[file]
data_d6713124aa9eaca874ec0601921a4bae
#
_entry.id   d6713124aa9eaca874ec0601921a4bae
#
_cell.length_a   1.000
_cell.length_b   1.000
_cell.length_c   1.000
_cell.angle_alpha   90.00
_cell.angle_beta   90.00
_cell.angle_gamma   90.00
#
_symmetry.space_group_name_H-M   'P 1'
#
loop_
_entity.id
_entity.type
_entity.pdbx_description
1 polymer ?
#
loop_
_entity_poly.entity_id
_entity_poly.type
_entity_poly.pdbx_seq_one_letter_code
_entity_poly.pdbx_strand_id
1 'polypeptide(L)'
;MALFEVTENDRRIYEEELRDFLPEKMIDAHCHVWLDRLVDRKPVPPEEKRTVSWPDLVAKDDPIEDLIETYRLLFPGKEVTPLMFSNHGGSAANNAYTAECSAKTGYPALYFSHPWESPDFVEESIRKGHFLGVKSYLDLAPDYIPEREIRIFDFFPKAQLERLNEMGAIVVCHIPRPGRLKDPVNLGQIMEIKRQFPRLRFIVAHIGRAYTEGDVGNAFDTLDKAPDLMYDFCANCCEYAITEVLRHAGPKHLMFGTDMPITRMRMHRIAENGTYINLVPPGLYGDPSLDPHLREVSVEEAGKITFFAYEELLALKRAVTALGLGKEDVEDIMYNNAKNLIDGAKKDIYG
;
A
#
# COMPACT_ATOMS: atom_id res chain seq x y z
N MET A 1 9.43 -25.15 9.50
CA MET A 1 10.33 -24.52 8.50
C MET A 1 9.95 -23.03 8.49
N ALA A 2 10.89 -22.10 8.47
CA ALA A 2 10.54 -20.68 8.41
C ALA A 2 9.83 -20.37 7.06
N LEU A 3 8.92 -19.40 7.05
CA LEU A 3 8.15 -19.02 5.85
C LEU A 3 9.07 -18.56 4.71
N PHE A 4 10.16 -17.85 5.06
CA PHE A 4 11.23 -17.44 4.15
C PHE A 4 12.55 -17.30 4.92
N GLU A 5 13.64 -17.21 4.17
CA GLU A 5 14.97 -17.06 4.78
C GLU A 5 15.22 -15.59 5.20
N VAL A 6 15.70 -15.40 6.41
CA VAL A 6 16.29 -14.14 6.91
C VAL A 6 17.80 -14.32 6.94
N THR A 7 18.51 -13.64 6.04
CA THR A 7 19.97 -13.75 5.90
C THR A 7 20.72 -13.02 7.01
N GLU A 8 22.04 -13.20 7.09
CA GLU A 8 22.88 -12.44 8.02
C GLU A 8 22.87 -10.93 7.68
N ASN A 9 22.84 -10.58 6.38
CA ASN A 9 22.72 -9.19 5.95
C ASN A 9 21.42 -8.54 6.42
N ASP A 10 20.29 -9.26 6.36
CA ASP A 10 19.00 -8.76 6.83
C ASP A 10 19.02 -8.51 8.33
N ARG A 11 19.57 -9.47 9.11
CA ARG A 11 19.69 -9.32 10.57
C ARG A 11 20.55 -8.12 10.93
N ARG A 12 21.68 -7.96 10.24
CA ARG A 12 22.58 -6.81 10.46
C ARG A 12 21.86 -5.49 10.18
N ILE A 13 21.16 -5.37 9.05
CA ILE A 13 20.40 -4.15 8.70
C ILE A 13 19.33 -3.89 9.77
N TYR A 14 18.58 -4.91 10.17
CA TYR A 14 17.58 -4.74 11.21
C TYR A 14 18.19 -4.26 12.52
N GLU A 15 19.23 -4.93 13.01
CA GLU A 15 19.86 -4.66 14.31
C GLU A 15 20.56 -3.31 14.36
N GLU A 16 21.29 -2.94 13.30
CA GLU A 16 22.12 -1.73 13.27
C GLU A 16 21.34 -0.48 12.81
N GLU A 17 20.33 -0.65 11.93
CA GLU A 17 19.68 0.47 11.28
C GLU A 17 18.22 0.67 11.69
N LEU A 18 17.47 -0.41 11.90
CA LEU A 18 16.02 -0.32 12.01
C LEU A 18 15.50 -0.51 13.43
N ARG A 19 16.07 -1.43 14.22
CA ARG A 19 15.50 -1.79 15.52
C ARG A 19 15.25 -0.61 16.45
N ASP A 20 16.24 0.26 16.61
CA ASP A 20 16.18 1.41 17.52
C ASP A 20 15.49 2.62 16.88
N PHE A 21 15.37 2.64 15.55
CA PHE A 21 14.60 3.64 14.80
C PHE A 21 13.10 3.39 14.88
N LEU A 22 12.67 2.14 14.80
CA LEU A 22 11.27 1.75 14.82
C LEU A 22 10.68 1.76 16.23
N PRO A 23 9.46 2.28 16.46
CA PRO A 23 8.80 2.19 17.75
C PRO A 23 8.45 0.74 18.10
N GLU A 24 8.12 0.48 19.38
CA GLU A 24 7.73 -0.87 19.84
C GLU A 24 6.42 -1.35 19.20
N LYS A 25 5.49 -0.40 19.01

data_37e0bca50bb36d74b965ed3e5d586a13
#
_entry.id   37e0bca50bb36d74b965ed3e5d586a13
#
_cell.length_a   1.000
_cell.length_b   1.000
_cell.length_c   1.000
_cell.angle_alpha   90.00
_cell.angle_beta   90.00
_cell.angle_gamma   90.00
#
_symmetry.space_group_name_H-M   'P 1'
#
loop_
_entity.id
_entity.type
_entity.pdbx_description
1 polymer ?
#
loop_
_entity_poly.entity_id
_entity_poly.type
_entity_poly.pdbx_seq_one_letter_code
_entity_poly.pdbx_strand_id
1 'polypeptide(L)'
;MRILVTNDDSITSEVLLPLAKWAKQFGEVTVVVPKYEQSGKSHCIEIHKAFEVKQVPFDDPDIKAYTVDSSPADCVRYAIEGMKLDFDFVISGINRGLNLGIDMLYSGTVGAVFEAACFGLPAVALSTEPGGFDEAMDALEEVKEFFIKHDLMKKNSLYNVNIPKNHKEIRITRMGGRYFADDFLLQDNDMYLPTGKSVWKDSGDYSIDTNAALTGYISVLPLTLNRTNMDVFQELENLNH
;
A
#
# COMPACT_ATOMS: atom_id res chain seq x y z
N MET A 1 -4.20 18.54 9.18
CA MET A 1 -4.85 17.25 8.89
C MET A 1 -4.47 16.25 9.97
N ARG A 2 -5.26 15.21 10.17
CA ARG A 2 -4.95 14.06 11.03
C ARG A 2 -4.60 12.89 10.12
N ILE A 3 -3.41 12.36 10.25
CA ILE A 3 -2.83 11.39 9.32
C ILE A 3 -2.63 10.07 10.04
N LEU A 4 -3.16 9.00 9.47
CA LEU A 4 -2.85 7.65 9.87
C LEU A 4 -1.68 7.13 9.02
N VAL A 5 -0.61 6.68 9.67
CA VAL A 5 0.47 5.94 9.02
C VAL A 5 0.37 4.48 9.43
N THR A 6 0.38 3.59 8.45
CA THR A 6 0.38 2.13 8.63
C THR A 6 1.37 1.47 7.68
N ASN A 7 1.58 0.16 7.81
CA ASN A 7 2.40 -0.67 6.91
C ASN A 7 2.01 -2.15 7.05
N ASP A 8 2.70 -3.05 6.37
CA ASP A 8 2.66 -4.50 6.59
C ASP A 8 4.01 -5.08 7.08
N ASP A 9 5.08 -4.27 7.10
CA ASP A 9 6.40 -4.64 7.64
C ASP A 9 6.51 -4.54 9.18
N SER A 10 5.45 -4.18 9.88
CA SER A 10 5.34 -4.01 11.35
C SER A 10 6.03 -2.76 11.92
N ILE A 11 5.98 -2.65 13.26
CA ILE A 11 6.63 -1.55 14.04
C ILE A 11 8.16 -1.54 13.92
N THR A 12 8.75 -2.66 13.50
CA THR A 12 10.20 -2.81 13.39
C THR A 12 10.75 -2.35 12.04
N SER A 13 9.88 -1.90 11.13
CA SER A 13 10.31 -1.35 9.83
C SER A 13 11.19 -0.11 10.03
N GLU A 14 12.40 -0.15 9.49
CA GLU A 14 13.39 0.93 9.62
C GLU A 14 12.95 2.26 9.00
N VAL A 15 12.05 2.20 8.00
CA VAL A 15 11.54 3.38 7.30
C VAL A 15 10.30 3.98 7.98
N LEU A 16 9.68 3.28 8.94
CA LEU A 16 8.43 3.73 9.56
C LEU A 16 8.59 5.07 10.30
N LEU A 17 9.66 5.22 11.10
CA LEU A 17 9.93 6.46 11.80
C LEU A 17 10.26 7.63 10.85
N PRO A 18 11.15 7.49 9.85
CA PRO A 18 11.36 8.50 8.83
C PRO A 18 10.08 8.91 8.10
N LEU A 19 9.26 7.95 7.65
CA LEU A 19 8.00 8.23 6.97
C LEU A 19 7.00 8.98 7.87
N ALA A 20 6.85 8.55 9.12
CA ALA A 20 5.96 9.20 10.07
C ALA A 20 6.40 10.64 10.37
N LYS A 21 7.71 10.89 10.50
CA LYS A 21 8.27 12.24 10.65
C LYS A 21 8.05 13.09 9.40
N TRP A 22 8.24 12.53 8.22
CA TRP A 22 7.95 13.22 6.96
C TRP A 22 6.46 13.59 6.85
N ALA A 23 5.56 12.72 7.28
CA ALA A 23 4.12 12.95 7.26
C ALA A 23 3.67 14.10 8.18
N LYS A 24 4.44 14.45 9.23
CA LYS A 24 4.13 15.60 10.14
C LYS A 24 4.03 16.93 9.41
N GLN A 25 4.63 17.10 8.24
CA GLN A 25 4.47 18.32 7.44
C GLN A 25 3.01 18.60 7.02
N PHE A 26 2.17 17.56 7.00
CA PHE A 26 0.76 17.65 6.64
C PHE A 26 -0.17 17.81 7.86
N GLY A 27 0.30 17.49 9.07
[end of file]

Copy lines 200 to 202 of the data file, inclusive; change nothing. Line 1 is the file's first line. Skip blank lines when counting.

N ALA A 23 5.56 12.72 7.28
CA ALA A 23 4.12 12.95 7.26
C ALA A 23 3.67 14.10 8.18